Brought to you by: Ibotta
Chipotle Mexican Grill is ready to move past its food safety scandal and start a fresh marketing push following a Feb. 8 company-wide meeting.
Chipotle is calling 2016 an investment year and said margins will continue to suffer as it works on its primary focus for next 12 months: food safety and bringing customers back in.
Chipotle has made "unprecedented" changes in food safety practices since E.coli and norovirus issues in 2015 led to dozens of sick customers, bad press and steep declines in sales, margins and the company's stock price, executives said Wednesday. Their comments from the ICR Conference in Orlando were also broadcast over the internet and came a week after Chipotle said fourth-quarter sales at longstanding restaurants plunged 14.6%.
Founder and Co-CEO Steve Ells said a variety of steps, including high-resolution testing of fresh produce and moving the chopping of tomatoes from restaurants back to central commissaries, will reduce the risk of another outbreak "to near zero." He said customers want to hear that it is safe to eat at Chipotle.
Weeks ago, Chipotle said it would wait for a signal from the Centers for Disease Control that its investigation had concluded before ramping up its marketing and other outreach. Now, it appears more prepared to move on without that green light, though it is hopeful that the CDC will make an announcement "relatively soon."
Chipotle said its "all-company" meeting on Feb. 8 will show the public how seriously it has addressed the issues. Stores will be closed for a few hours that morning, it said.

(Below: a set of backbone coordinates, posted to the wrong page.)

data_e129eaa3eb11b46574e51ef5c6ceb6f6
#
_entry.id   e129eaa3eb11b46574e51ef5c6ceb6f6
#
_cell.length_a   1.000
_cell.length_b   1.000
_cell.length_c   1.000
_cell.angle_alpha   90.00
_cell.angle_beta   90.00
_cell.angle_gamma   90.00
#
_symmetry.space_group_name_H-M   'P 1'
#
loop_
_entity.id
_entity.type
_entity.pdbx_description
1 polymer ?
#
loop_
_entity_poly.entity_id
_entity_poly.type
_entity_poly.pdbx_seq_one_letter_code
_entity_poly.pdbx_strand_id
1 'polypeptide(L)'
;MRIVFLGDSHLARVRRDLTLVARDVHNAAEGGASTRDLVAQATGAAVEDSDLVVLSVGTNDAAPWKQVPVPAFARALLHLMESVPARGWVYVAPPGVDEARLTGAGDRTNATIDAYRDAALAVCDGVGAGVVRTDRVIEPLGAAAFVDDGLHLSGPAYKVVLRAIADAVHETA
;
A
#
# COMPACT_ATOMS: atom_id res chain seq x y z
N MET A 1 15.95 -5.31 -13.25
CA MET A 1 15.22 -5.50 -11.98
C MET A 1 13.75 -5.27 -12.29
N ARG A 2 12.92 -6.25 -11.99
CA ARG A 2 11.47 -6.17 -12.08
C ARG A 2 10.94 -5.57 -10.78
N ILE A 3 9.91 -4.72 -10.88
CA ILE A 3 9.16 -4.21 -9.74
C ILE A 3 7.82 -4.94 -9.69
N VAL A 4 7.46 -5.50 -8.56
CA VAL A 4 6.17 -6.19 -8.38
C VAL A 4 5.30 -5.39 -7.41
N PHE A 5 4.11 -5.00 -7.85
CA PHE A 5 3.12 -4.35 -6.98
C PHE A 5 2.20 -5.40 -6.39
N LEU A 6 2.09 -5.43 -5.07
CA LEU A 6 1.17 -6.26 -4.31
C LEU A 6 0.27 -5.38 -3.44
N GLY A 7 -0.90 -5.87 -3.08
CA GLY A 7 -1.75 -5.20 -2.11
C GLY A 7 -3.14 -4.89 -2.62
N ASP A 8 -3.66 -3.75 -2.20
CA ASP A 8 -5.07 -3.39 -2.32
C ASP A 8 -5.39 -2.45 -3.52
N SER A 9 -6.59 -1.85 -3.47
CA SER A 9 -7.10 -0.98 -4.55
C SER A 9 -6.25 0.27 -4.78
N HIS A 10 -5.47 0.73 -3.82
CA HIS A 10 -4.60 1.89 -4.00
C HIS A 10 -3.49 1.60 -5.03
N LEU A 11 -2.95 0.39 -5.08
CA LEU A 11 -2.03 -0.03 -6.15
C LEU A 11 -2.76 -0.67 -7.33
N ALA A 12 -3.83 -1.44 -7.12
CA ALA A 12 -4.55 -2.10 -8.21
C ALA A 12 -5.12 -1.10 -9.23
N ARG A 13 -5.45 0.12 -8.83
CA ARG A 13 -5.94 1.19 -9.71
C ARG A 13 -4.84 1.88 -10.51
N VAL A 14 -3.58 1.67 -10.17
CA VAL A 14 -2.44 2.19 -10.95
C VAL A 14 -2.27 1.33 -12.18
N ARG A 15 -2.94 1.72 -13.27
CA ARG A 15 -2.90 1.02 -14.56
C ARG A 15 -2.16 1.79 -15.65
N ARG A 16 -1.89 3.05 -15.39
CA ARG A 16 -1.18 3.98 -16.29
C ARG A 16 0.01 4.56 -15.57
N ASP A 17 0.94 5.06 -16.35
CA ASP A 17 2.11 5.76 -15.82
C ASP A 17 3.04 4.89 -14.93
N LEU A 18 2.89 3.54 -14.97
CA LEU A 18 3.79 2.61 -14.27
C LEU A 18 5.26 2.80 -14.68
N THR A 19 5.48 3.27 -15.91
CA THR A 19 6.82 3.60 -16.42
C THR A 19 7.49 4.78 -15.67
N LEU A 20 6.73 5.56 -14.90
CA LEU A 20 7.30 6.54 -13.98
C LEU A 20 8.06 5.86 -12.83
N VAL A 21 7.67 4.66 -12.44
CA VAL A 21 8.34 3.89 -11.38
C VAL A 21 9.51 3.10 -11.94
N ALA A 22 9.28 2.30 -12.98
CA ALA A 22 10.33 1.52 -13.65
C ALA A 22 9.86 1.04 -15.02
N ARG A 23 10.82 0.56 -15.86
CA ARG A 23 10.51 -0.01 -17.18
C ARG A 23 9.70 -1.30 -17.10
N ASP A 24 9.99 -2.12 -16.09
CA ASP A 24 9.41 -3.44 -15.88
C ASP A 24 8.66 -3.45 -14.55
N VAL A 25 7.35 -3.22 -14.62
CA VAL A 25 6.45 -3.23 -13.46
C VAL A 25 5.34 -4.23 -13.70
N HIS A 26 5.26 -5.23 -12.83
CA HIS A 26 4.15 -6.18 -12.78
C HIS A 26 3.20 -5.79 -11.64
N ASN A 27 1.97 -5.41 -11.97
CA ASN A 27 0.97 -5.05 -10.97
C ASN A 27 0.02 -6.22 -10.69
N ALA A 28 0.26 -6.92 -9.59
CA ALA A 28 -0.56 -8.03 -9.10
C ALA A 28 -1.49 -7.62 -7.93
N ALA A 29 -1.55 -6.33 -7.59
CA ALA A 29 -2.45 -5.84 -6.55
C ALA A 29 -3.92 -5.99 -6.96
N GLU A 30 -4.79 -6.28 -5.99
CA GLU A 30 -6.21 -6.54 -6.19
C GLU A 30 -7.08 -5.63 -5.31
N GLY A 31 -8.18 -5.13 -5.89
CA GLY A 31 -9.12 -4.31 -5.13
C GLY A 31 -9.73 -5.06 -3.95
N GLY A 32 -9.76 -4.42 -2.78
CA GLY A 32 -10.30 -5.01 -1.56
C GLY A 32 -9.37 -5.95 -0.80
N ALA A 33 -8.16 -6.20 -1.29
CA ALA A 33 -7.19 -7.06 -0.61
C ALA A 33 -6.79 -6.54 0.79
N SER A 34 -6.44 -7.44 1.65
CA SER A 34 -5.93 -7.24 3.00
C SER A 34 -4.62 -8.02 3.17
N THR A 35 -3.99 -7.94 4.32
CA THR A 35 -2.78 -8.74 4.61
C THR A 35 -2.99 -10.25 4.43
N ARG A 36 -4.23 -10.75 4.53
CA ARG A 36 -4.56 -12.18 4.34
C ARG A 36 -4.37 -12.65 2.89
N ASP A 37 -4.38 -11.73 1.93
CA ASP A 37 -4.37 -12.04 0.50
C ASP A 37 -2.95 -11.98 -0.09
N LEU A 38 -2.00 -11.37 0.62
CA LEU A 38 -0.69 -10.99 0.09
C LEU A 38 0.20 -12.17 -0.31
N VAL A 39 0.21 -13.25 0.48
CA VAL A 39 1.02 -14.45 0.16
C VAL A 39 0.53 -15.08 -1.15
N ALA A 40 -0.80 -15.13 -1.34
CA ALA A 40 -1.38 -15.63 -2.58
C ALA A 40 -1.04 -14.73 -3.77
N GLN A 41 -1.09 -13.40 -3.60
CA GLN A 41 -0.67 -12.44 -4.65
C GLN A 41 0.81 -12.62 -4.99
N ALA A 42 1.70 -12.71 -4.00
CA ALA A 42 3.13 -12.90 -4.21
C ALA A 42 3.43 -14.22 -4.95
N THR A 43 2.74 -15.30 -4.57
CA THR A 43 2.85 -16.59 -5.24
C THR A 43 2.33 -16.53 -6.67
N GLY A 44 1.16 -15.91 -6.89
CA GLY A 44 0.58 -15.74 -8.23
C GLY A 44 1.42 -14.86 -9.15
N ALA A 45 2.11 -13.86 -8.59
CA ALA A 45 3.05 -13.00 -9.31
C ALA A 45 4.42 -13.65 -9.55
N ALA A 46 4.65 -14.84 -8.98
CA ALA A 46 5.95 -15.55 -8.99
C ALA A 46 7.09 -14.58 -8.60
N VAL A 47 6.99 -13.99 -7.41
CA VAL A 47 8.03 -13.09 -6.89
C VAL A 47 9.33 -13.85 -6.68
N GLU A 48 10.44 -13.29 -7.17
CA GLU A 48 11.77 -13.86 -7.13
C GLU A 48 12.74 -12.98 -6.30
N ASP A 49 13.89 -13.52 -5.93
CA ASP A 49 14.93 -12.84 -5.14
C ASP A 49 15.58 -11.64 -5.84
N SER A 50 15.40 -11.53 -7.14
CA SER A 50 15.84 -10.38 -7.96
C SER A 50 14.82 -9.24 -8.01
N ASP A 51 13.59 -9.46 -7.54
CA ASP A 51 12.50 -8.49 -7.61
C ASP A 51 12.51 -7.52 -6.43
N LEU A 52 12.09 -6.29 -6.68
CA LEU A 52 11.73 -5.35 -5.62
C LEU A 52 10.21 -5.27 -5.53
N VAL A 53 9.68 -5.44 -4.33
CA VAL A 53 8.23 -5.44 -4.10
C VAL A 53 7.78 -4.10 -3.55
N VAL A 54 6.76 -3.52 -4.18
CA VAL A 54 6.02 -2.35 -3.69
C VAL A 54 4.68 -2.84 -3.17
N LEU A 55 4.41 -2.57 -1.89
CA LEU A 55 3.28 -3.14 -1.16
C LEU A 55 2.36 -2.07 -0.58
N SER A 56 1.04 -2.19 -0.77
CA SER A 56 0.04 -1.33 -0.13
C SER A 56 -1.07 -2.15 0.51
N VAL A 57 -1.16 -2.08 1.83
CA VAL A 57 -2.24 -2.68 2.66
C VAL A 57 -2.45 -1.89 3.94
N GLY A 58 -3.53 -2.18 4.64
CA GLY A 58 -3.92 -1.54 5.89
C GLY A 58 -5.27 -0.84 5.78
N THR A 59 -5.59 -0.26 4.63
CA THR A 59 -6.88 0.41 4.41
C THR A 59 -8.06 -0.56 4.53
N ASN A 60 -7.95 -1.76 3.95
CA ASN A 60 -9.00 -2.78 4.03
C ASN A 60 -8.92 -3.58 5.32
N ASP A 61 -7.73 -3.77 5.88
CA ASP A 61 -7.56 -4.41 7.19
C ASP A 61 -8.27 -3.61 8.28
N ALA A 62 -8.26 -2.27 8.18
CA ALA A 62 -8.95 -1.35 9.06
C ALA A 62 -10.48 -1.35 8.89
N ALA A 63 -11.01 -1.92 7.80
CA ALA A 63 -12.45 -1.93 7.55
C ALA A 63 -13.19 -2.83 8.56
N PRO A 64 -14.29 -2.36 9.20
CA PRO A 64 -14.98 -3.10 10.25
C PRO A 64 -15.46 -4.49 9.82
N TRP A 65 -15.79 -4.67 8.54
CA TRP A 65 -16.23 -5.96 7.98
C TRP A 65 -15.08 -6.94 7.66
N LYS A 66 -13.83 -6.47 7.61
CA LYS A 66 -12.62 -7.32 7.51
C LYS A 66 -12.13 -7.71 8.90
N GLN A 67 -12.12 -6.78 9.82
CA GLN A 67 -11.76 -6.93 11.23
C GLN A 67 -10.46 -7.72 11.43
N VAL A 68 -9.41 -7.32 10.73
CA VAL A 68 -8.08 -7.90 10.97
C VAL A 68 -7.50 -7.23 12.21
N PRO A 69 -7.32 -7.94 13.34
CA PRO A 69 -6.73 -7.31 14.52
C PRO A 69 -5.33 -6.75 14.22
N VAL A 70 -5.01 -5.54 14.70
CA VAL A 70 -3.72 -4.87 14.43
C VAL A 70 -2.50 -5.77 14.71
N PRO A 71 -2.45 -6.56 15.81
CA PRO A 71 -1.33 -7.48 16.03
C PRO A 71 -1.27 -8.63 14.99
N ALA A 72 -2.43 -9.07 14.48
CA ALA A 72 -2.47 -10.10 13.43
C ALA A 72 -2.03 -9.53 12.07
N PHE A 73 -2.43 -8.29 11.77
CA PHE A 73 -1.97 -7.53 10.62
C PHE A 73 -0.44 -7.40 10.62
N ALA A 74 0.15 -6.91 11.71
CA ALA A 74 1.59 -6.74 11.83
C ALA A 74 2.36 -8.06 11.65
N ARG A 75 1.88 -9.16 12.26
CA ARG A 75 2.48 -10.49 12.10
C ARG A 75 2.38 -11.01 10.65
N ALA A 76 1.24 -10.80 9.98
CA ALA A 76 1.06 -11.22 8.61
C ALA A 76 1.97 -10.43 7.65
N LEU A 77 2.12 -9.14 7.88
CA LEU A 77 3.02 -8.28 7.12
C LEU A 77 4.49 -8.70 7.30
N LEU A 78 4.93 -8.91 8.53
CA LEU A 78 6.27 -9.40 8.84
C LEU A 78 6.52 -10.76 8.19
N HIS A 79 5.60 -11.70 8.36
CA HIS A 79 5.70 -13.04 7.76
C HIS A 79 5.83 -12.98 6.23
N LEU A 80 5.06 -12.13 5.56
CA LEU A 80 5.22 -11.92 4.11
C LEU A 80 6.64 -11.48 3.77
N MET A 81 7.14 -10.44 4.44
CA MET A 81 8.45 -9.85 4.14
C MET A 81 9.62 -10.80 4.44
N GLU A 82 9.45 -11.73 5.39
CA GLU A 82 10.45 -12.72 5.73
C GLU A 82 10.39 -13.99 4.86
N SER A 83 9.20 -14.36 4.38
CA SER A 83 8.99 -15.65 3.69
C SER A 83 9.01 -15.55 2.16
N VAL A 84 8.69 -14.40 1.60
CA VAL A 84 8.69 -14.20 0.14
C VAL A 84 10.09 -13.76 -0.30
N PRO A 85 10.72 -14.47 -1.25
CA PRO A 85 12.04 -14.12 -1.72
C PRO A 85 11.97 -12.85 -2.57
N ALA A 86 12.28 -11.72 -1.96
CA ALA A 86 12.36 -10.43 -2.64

"They should take a page from Starbucks when Howard Schultz returned to the helm back in 2008 and point to the meeting as an example of how they're getting themselves back on track – refocusing everyone on the basics of their business," said Denise Lee Yohn, a consultant who works with restaurants and retailers on brand strategy and was with Jack in the Box during that chain's 1993 E. coli outbreak.
Chipotle said its wider communications and marketing push is set to begin in mid-February. A variety of efforts will be used, including reaching out to the chain's most loyal customers with a detailed story about what happened. In December, the company said its plans would include more traditional marketing than it has done before and increased use of direct mail, which could include offers such as a buy-one, get-one coupon.
On Wednesday, Chipotle said it would speak with the press to share how it believes its food safety issues are over and discuss the changes it has made. However, the company's marketing push to welcome customers back into the restaurants will not focus on food safety, said Chief Creative and Development Officer Mark Crumpacker. Humility is likely to be an undertone in some of the marketing, Mr. Crumpacker said.
Ms. Yohn said "communications that tell a positive story about the brand without getting into weeds of food safety" would work best to reach customers who may have stayed away after hearing about the recent problems.
"Chipotle should not resort to discounting or heavy promotional activity as it would likely do more damage to the brand long-term," she added.